If they have their way, the Department of Labor will soon let minimum wage employers confiscate all tips left by customers. Business owners would not have to disclose to patrons what happens to tips, and could simply pocket the tips themselves.
This would apply to anyone who receives tips — from the housekeeper who makes up your hotel room, to the valet who parks your car, to the assistant who pushes your wheelchair at the airport.
The NRA’s key leadership includes Olive Garden, IHOP and Applebee’s, Denny’s, Cracker Barrel, Chili’s, and Outback Steakhouse. These companies already have an egregious track record of squeezing workers while inflating CEO pay. If the new rule is finalized, they could use tips to fuel even more stock buybacks and CEO pay hikes.
By doing these companies’ bidding, the Trump administration is poised to make life even harder for restaurant workers and their families. A recent study shows that more than half of hourly earnings for servers and bartenders …read more
Voters still have more than eight months before the 2018 general elections, but some incumbent members of Congress are facing much earlier primary tests from members of their own party.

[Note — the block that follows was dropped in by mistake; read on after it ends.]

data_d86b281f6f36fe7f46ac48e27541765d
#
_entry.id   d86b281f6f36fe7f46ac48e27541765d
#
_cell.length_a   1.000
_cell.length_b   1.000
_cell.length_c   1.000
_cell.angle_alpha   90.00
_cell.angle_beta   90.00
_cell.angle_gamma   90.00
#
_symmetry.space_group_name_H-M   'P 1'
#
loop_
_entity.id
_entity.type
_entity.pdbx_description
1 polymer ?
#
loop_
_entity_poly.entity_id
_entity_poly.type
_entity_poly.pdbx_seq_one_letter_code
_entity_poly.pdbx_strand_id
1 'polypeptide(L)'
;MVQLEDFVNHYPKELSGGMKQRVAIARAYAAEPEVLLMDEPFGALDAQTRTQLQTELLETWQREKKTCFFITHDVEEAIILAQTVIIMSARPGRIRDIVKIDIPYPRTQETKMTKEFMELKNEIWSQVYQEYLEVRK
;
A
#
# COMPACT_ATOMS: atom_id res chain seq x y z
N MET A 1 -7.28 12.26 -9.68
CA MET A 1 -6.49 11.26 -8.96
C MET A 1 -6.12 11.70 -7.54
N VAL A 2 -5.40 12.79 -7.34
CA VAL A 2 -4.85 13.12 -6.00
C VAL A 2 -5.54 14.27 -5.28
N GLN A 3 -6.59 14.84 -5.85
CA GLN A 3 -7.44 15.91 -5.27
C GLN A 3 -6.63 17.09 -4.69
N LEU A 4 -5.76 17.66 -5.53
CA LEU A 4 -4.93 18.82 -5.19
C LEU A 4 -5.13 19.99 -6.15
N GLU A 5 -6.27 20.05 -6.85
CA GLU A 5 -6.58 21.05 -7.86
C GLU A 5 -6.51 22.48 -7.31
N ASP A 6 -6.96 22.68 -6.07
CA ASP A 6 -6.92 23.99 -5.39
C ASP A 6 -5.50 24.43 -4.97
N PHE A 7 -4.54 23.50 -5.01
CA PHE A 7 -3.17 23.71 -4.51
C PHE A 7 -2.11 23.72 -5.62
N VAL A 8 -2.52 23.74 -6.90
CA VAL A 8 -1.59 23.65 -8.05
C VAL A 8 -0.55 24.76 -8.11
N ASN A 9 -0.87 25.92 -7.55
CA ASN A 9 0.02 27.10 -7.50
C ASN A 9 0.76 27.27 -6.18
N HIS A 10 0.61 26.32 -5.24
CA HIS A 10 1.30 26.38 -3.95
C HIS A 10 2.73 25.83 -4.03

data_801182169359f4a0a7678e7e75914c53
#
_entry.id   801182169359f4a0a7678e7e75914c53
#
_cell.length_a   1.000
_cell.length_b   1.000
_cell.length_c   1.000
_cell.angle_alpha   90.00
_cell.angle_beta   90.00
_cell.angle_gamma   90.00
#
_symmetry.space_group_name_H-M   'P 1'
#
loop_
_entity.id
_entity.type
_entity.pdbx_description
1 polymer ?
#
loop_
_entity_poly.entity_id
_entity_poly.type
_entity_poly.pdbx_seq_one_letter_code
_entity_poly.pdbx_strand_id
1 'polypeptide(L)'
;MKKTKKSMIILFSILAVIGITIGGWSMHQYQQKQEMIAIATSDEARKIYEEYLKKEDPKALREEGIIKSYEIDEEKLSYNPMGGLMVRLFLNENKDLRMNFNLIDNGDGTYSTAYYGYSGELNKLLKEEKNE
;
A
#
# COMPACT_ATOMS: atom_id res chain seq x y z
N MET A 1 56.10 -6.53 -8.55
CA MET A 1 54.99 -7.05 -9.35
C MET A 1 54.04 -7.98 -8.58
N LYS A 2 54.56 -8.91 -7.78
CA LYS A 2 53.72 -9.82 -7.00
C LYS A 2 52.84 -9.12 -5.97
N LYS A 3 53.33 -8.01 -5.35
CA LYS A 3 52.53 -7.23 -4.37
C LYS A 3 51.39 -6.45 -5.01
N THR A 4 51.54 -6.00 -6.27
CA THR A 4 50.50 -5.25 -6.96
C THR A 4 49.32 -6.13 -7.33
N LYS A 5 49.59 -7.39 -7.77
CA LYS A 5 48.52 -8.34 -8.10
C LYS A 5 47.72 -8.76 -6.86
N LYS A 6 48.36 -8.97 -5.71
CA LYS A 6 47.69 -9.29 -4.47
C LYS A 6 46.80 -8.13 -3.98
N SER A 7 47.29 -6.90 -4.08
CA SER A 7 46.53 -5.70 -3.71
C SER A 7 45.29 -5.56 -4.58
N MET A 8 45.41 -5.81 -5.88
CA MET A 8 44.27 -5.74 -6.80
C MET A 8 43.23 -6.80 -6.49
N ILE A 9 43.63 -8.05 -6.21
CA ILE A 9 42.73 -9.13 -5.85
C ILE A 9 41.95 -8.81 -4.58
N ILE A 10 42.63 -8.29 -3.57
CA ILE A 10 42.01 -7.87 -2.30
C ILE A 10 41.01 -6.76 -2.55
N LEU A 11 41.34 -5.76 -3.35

While these elections might not determine who controls the House and Senate next year, they could shift the ideological balance of power within the two parties.
Here, we explore the money side of some of the earlier contests where the incumbent faces being “primaried.”
Illinois has one of the country’s earliest primaries, and two Illinois congressional races are seeing Democratic incumbents struggle to raise money against primary challengers. In Illinois’ 7th District — which covers downtown Chicago and extends to the western suburbs — incumbent Danny Davis faces Anthony Clark, a high school teacher and local activist. Although neither candidate has raised much money (Davis has raised $189,000, and Clark has raised only $47,000), Clark has raised more money from individual donors both large and small than Davis.